Updated: December 29, 2019 9:29:43 am
Two maps were published in many newspapers on December 24, 2019, the day after the Jharkhand election results. In 2018, the BJP ruled 21 of 28 states in India; by the end of 2019, the number had shrunk to 15. In 2018, the BJP governed 69.2 per cent of the population and 76.5 per cent of the area of the country; by end-2019, those numbers had reduced to 42.5 per cent (population) and 34.6 per cent (area).
Of the big states (defined as states with 20 or more Lok Sabha seats), the BJP has its party chief minister only in three: Karnataka, Gujarat and Uttar Pradesh. Three other big states — Andhra Pradesh, Bihar and Tamil Nadu — are in the NDA column, but how long they will remain there is uncertain.
Shock and Awe
There was shock and awe among other political parties after the BJP’s overwhelming victory in the Lok Sabha elections of May 2019 — 303 for the BJP alone and 353 with the allies. Mr Narendra Modi and the Home Minister, Mr Amit Shah, acquired a larger-than-life, all-conquering image, and the opposition parties retreated further into their corners. Mr Modi and Mr Shah wasted no time in reinforcing their image as no-nonsense, ruthless rulers. They unveiled one ‘muscular’ measure after another, that were intended to send the message that they were like the emperors of the past and their goal was to build a Hindu Rashtra or a Hindu Nation.
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The first step was the Bill to criminalise instant triple talaq. Neither the Congress nor the other parties had opposed the outlawing of triple talaq — they were opposed only to the clause that sent the husband to jail. Yet they emerged out of the debate as appearing to support an anachronistic and evil practice. Next was the brutal NRC exercise in Assam that has left 19,06,657 persons ‘non-citizens’ or ‘Stateless’ persons. On August 5, the BJP launched an unprecedented assault on the Constitution of India, placed 7.5 million people of the Kashmir Valley under an indefinite siege, dismembered the state of Jammu & Kashmir, and reduced the three regions to two Union Territories. The final assault on the basic tenets of the Republic was the Citizenship (Amendment) Bill that was passed, assented to and notified as a law within the space of 72 hours.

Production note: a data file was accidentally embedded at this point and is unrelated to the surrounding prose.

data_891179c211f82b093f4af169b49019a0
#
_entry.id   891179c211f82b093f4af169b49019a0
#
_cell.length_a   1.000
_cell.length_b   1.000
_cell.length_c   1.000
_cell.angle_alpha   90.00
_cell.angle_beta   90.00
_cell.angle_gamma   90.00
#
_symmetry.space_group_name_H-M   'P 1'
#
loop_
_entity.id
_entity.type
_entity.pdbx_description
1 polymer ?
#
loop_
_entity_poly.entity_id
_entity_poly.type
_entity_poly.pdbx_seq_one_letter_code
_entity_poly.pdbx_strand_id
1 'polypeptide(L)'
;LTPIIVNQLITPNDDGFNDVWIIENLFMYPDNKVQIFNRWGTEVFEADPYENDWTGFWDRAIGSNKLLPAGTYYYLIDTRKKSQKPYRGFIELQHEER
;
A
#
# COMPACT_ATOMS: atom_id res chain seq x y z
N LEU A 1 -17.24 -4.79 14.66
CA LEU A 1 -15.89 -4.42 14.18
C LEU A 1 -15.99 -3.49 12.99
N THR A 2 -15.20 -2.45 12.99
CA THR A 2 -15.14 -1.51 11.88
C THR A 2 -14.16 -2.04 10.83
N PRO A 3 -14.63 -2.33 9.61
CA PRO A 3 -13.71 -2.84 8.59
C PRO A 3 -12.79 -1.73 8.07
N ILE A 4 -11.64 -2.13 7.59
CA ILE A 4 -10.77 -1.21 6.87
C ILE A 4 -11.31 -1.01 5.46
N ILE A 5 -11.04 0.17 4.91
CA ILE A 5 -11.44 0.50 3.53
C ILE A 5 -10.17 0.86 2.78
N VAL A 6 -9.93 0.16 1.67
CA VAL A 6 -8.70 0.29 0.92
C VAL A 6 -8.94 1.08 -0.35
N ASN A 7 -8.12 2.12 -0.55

Beginning of Resistance
These were not acts of democratically elected leaders, these were acts of bullies. The dictionary defines ‘bullying’ as the use of coercion or threat to abuse, aggressively dominate or intimidate. Bullies do not heed advice, they do not acknowledge an opposite view, they do not tolerate dissent, and they are never wrong.
Bullies succeed if you allow yourself to be bullied. I am afraid that is what happened to opposition parties in the first six months of NDA II.
The first signs of resistance were seen in West Bengal. Ms Mamata Banerjee gave it back as good as she got it from the BJP. A more determined pushback was led by Mr Sharad Pawar in the Maharashtra elections. After the results, when Mr Pawar combined resistance and political craft, he dealt the first major defeat to the BJP. It was at this time that CAB was bulldozed through Parliament and students’ protests broke out across the country. The Maharashtra success and the anti-CAB protests, by all accounts, galvanised the political workers of the JMM and the Congress in the Jharkhand elections.
In less than a fortnight (December 12 to 24), the nation found its soul and stood up to the bullies.
Where does the country go from here? Mr Modi has a balance tenure of 4 years and 5 months and, therefore, it is naive to expect a change of guard in Delhi. According to some observers, what is possible is that the people’s resistance may force Mr Modi to change course, although I have reservations.
State Elections are the Key
In my view, what will force Mr Modi to change course will be the outcome of the elections to the state legislatures that are scheduled in 2020 and 2021 (leaving aside, for the present, elections in 2022 and 2023). Here is the schedule:
February-March: Jammu & Kashmir
April-May: Assam, Kerala, Puducherry, Tamil Nadu and West Bengal
In each of the states listed above, the BJP is defeatable. Mr Amit Shah has created the myth that the BJP is an invincible political machine. The BJP has its strengths, bolstered by money power, but it is also plagued by the usual weaknesses of all political parties — factions, dissidents, rival candidates and, in states where it is the ruling party, anti-incumbency. In the last two months, the BJP was dented in Haryana, denied in Maharashtra and defeated in Jharkhand. This success can be taken forward if non-BJP parties rally around the strongest party in each election-bound state. That would mean, for example, the Congress in Assam, Kerala and Puducherry, and the DMK in Tamil Nadu. State-specific arrangements have to be worked out for Bihar and West Bengal. As things stand at present, the BJP is not a certain winner in any of the above states.
The ultimate goal are the Lok Sabha elections in 2024. ‘Project Hindu Rashtra’ must be stopped well before 2024. And the Constitution of India must be saved by 2024, as Abraham Lincoln did in the United States in 1865.
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